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How To Plot Multiple Histograms In R | How To Draw Multiple Histograms Together In R Using Ggplot2? | Statswithr | Arnab Hazra

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How To Draw Multiple Histograms Together In R Using Ggplot2? | Statswithr | Arnab Hazra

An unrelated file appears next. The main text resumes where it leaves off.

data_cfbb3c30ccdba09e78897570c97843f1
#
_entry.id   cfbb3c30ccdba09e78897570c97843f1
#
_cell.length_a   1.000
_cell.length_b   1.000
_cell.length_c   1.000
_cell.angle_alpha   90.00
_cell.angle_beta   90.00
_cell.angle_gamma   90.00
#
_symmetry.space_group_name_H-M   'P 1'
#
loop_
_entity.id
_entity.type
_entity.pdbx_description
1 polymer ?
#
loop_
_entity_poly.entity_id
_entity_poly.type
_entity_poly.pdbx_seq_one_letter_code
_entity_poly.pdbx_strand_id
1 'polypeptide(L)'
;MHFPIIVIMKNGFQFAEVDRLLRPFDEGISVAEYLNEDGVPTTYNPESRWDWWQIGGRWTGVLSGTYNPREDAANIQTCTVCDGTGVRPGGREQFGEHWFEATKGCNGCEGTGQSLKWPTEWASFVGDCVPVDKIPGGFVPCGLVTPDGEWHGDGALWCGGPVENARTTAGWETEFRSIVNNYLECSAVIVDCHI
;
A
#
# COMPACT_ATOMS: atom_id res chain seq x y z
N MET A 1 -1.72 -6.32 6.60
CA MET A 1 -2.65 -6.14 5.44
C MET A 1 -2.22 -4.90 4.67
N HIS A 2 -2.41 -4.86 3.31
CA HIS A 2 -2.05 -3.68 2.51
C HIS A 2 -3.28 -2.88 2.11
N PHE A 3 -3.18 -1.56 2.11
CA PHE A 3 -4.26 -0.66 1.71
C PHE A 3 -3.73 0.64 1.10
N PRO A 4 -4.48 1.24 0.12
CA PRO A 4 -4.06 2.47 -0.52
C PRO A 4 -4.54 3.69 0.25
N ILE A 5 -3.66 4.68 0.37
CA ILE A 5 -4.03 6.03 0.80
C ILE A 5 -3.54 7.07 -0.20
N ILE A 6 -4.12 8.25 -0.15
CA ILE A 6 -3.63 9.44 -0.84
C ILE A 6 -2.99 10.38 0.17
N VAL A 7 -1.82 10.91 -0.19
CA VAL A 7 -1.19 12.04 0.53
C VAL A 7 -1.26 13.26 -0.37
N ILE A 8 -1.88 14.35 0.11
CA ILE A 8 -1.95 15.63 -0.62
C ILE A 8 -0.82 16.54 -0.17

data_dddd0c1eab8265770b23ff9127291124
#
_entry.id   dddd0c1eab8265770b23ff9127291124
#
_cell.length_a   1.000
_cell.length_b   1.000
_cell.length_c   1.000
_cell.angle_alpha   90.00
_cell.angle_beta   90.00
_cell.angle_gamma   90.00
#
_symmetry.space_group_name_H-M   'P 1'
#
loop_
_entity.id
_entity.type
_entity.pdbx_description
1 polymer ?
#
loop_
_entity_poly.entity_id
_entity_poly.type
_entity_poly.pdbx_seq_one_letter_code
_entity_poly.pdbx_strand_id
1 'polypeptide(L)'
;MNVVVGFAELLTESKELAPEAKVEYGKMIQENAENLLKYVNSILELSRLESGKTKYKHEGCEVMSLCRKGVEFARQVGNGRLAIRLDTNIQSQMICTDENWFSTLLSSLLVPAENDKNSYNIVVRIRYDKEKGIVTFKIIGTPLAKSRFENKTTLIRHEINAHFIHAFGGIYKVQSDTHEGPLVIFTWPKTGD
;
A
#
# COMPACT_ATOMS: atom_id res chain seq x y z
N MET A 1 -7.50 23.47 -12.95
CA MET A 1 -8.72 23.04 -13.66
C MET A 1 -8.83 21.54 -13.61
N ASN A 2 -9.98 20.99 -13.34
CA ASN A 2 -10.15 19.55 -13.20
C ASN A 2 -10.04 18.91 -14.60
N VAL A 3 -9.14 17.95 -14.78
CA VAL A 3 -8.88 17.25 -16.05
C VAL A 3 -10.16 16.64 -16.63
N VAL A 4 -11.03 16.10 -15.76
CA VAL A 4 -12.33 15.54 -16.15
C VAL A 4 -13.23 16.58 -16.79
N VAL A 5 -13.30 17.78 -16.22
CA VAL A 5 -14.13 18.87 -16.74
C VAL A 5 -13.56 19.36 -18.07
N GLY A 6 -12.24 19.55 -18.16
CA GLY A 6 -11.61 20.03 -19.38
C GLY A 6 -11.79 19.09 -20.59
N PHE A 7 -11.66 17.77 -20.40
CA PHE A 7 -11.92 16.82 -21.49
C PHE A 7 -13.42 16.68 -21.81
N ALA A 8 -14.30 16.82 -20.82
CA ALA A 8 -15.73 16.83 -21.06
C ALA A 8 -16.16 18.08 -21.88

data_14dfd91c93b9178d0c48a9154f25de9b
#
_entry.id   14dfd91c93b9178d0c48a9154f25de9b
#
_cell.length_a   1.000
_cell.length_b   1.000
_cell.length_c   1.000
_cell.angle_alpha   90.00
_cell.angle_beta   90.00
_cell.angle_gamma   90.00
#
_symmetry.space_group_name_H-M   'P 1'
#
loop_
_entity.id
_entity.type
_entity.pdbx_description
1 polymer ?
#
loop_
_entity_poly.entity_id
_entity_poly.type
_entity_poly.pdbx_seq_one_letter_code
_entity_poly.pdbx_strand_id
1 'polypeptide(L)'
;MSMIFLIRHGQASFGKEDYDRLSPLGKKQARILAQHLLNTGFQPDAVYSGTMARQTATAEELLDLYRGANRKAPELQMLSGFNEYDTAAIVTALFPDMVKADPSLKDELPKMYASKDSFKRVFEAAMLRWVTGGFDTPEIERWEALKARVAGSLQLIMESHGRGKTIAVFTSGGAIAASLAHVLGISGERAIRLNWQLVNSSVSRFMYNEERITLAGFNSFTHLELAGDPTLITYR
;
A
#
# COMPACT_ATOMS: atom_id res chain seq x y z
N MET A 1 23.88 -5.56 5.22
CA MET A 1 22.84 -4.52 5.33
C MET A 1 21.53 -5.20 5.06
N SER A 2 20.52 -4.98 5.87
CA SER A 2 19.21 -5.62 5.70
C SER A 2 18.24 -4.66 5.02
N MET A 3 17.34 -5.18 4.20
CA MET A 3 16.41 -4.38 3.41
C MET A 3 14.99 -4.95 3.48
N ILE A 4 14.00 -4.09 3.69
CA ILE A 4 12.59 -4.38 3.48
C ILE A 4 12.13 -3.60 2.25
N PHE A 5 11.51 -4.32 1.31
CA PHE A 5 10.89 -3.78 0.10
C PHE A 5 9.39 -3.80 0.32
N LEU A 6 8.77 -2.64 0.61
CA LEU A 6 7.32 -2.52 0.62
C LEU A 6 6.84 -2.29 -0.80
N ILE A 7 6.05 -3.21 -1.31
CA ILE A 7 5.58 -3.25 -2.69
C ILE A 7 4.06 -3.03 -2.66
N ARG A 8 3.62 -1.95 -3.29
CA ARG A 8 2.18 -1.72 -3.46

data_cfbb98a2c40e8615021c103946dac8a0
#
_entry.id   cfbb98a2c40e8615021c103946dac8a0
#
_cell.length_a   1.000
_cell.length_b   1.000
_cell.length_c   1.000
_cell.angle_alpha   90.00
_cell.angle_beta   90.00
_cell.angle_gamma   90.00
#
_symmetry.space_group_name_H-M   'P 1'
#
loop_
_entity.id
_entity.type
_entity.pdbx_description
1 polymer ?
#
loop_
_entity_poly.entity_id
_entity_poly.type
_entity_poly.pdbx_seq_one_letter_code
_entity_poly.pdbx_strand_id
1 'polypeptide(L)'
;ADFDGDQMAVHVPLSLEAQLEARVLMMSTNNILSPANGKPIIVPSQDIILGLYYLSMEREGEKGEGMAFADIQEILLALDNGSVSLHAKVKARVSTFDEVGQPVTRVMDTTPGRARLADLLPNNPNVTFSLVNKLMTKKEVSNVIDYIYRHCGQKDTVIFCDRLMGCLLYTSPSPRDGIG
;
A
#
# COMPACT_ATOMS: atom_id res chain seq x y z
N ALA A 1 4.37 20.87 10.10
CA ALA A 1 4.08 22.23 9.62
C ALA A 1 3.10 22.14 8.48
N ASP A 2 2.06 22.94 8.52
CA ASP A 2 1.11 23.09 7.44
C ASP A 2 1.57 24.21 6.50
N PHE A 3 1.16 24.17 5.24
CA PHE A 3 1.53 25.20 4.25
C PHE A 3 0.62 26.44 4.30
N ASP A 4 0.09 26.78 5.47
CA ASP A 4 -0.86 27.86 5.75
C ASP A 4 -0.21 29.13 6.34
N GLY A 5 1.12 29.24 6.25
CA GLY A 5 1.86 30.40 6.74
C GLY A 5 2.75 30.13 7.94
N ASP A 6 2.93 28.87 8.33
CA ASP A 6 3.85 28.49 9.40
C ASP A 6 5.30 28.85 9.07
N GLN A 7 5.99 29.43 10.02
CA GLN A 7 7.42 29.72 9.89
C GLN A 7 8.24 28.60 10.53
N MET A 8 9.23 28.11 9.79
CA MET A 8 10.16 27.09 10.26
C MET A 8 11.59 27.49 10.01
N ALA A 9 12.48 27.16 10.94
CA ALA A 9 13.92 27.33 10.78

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Hello, friends. We are back with our new video. In this video, I will discuss how to draw multiple histograms together in R or Rstudio, using ggplot2 that you can use for your official presentation or in your publication. Please visit our website statswithrcom for more details. And if you have any queries, shoot us an email at [email protected] All the codes we discuss here are available in the video description. Feel free to copy paste, run and learn. Just in case you want to draw a single histogra’m. Please watch our video-. How to create a nice histogram in R using ggplot2? The overall process involves several steps and I will discuss stepwise. Let’s begin! I assume that you know how to load your data into R or Rstudio. Just in case you don’t know and want to read the data from an excel sheet. Please watch our video-. How to create a nice bar chart in R using ggplot2, for example. For today’s discussion, we simulate data from two normal distributions and assume that they represent the heights of one thousand adult males randomly selected from the countries- United States and India. Before we move to create the ggplot’s first. We need the package ggplot2. So we need to install it and call it into R or RStudio. For these, we use the commands, installpackages and library. Now we are ready to create the ggplot. In the console Window Type Ggplot, a blank bracket plus geom_histogram within aesthetics. X equals to US. Comma fill equals to blue within quotes plus geom_histogram within aesthetics. X equals to Ind, fill equals to darkgreen- within quotes. If you want some other colors, choose accordingly. Now, press enter, Okay. You get your first multiple histogram. There are many things that we need to change. Let’s do step by step First. Often, we want to plot the proportions or probabilities on the Y-axi’s instead of the counts. If you don’t want to do that, you can skip this step. To do that within aesthetics, add the argument Y equals to density for each of the geom_histogram statements. Now, press enter, Okay. You get your second multiple histogram. You can see that the Y-axis has changed from counts to proportions or densities Next. So far, you have seen a warning message-. Stat_bin using bins equals to 30. Pick better value with bandwidth. Unlike a simple histogram using the function HIST, in the graphics package here, the bins are not selected automatically that satisfies some reasonable criteria. Suppose you want 20 bins instead of 30. To do that add. The argument- bins equals to 20 within each geom_histogram statement outside aesthetics. Now, press enter, Okay. You get your third multiple histogram. Both the histograms have 20 bins. The binning of geom_histogram is different from the function hist in the graphics package Now. If you want to allow the same binning as HIST replace the argument bins = 20 to breaks = hist(US plot = FALSE)$breaks and same for IND. If you don’t set plot = FALSE within HIST, it will plot additional histograms which we don’t need. Now, press enter, Okay. You get your fourth multiple histogram. You can see that the binning has changed. Next note that one histogram is not clearly visible as it is hidden behind the other one. To fix this add Alpha = 0.7 within geom_histogram outside aesthetics for both the cases. Also note that we are storing everything so far into p0 and print(p0) returns the updated multiple histogram. We won’t change these steps and we’ll add the subsequent layers on the top of p0 Alternatively, you can just keep on adding. Here we just do it for convenience. Now, press enter, Okay. You get your fifth multiple histogram. You can see that. The histogram in the back is now visible. Next, as we have already said that we assume that the data sets correspond to 1000 adult males in US and India each. You are probably interested to replace the level of the X-axis with say height in centimeter. Also, you may want to capitalize the initial of the label of the Y-axis. To do that, add the line. Xlab-height in centimeters within quotes plus ylab-density with capitalized D. Now, press enter, Okay. You get your sixth multiple histogram. You can see the changes in the labels. Next you might be interested to add a title, say Comparison of height distributions Also. You might want to place the title at the top-center. To do these add two lines. First line is ggtitle comparison of height distributions within Quotes-. This adds the title. The default position of the title is left-aligned. To place the title at the center, add the Line- theme(plottitle = element_text(hjust = 05)). Now, press enter, Okay. You get your seventh multiple histogram. You can see that the figure-title is created now. And also it is at the top center. Next you may feel that the fonts of the title, the axes and axis-levels are small and you may want to enlarge them. To do them within theme, add some arguments. First for plottitle add size = 15 within element_text. This increases the font of the plot-title. Also add the Lines- Axistext = Element_text(size = 15)- This increases the font of the axes Axistitle = element_text(size =15)-. This increases the font of the axis-titles. If you don’t want one or two of them, you can remove that line. The larger the size you want, you need to fix a larger number. So choose a number accordingly. Also note that we are storing everything so far into p1 and print(p1) returns the updated multiple histogram. We will add the subsequent layers on the top of p1 Now, press enter, Okay. You get your eighth multiple histogram. You can see that the title, the axes and the axis-levels are larger now. Next note that the colors of the histograms are not at all the colors we wanted. To fix this add the line- scale_fill_manual values = a vector of colors-, blue and darkgreen. All the color names are within quotes. Now, press enter, Okay. You get your ninth multiple histogram. Note that the colors have changed to the colors we wanted. Next note that the title and the labels of the legend are not very informative. Suppose we want to change the legend-title to say Country and the labels to say US. And India, respectively. To do that within scale_fill_manual add the line- name = Country within quotes. This adds the legend-title and also add another line- labels = a vector with elements, US and India both within quotes. Now, press enter, Okay. You get your tenth multiple histogram. You can see that the legend-title and the labels have changed now. Next note that the legend-title and the legend-labels are quite small To enlarge them within theme. Add the lines legend text = element_text(size = 15)- This increases the labels of the legend Legendtitle = Element_text(size = 15)- This increases the title of the legend. Now, press enter, Okay. You get your final multiple histogram. You might consider this figure for your presentation or in your publication. If you are interested to learn how to draw multiple boxplots together using ggplot2. Watch our video-. How to draw multiple boxplots together in R using ggplot2. If you found this video helpful, please like comment share and subscribe to my channel and press on the bell icon for moreupdates.